University facility to help optimise hybrid structures for the automotive sector

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The University of Leicester’s Advanced Structural Dynamics Evaluation Centre (ASDEC) has made a successful bid for a share of £1.4million R&D funding from Innovate UK. The centre will work in a team with other companies to optimise hybrid structures for the automotive sector.

With low emissions and increased efficiency driving future automotive development, manufacturers are increasingly relying on using multi material (hybrid) structures to offer a cost-effective weight reduction. This will improve vehicle efficiency and reduce the amount of raw materials used in production.

The Hybrid Automotive Lightweight Optimisation (HALO) project will look into optimising this multi material approach to maximise the potential of each material and component within the structure of the vehicle.

There is still a disconnect between computer modelling and actual construction; HALO aims to close that gap by analysing results from the real world and correlating them back into the virtual.

Tim Stubbs, ASDEC general manager, said: “HALO is exactly the kind of project for which ASDEC was established, working at the cutting edge of automotive materials testing and analysis. Our unique set up of Robotised LDV and the ability to provide in-depth analysis of results will give the HALO team unparalleled insight into new hybrid structures and their performance to make them ready for real world applications”.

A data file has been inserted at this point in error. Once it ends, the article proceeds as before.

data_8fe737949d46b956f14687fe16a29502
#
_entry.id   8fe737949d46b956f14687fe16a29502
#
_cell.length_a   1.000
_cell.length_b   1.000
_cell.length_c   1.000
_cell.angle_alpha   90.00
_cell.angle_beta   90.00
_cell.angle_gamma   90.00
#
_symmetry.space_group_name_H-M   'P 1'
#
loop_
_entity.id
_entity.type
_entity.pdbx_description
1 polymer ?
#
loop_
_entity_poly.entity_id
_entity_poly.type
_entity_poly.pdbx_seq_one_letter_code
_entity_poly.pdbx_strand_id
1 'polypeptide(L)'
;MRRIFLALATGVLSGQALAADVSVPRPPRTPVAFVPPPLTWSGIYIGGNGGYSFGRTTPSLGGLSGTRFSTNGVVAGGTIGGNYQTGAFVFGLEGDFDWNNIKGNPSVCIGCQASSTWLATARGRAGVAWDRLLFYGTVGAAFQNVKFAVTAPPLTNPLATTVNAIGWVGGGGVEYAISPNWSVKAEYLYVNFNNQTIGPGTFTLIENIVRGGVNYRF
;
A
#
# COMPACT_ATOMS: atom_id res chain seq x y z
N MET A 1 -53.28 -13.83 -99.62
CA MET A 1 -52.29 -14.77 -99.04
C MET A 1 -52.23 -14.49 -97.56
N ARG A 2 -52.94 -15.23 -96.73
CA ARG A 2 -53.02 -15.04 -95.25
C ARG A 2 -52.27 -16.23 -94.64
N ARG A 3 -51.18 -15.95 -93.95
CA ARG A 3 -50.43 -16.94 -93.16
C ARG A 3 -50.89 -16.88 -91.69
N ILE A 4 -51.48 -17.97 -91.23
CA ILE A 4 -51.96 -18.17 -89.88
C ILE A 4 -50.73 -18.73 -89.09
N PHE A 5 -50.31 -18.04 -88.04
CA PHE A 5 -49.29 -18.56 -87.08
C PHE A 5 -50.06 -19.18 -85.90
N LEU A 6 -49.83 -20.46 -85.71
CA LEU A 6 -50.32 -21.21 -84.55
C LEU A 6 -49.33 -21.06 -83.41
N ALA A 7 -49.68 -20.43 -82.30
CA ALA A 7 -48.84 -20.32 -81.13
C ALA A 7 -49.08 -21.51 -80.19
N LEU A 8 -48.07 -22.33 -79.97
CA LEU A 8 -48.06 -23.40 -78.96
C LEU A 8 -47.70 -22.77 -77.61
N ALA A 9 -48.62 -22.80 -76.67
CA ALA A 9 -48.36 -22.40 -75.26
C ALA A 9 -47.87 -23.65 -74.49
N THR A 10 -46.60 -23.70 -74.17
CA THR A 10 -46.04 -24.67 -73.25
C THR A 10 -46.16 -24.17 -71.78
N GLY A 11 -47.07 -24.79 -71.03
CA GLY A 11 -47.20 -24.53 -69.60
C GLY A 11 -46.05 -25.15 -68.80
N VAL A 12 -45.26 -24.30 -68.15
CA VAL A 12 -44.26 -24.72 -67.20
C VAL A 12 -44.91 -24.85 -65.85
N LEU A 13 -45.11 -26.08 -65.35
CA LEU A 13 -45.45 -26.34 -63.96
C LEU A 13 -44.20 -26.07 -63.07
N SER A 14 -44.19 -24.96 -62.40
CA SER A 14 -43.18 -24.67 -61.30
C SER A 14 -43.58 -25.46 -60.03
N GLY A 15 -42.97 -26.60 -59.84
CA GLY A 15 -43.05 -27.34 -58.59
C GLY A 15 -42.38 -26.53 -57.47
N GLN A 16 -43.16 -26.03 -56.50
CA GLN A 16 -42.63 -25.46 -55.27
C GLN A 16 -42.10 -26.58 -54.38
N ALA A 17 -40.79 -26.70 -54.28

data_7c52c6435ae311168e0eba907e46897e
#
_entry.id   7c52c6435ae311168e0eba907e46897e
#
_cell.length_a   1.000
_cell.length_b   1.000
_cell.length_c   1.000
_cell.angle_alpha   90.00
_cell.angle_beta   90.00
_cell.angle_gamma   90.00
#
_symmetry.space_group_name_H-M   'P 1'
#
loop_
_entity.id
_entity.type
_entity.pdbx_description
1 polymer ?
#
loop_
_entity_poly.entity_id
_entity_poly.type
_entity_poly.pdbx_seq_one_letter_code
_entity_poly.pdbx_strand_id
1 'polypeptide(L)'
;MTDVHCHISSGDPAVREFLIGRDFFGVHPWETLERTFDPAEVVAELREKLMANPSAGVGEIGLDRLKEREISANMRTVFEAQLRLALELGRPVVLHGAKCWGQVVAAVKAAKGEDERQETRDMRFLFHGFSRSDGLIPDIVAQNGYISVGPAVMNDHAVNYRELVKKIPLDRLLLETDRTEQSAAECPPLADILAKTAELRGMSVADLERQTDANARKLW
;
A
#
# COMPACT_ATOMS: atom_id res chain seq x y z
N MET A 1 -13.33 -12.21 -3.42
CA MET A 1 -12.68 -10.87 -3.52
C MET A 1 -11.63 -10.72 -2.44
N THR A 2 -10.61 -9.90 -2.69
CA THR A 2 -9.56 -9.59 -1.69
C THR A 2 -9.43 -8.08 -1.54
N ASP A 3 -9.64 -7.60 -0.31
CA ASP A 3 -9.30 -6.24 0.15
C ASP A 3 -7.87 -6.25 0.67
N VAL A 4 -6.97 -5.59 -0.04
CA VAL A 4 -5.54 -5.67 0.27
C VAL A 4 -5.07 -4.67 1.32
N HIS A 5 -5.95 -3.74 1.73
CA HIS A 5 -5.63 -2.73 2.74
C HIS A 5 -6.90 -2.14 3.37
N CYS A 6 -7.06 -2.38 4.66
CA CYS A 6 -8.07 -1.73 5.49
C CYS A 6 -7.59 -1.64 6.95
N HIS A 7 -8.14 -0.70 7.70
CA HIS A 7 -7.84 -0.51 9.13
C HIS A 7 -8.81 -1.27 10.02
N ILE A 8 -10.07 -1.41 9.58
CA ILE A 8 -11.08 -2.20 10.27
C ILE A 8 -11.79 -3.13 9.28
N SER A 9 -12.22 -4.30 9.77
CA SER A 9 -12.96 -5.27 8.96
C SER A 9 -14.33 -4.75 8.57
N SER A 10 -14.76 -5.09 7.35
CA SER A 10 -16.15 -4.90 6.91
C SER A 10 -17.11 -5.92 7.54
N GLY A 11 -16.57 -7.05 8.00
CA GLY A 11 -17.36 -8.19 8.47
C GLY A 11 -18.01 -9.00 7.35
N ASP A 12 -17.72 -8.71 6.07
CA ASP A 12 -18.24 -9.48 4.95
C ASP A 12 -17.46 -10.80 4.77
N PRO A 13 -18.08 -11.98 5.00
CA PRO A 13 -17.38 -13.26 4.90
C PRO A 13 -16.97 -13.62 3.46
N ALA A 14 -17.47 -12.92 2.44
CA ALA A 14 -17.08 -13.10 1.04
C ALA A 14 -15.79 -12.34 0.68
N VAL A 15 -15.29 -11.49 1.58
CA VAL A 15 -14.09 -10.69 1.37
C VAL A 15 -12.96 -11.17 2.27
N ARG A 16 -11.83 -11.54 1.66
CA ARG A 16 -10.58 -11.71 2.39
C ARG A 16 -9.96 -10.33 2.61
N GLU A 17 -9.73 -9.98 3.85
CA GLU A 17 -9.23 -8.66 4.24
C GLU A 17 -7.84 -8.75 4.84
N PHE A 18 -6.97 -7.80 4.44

Professor Sarah Hainsworth, director of ASDEC, added: “I am delighted to be working on this new collaboration with industry in the composites area. 3D laser Doppler vibrometry is a non-contact technique which is particularly important for measuring composites where the additional mass from more traditional techniques such as transducers would fundamentally change the vibration of these lightweight structures. Light weighting is such an important technology for cars where savings of even a 100g of mass in a car can save tonnes of CO2 emissions when the number of cars in a fleet is considered”.

The HALO project team comprises five companies who will work together to deliver optimum results for future lightweight automotive materials: Jaguar Land Rover, FAR-UK, TWI, HPL Prototypes and ASDEC. HALO is part of a £38 million fund from the UK government through Innovate UK to help develop ideas and technology for cutting vehicle emissions and helping electric cars drive further.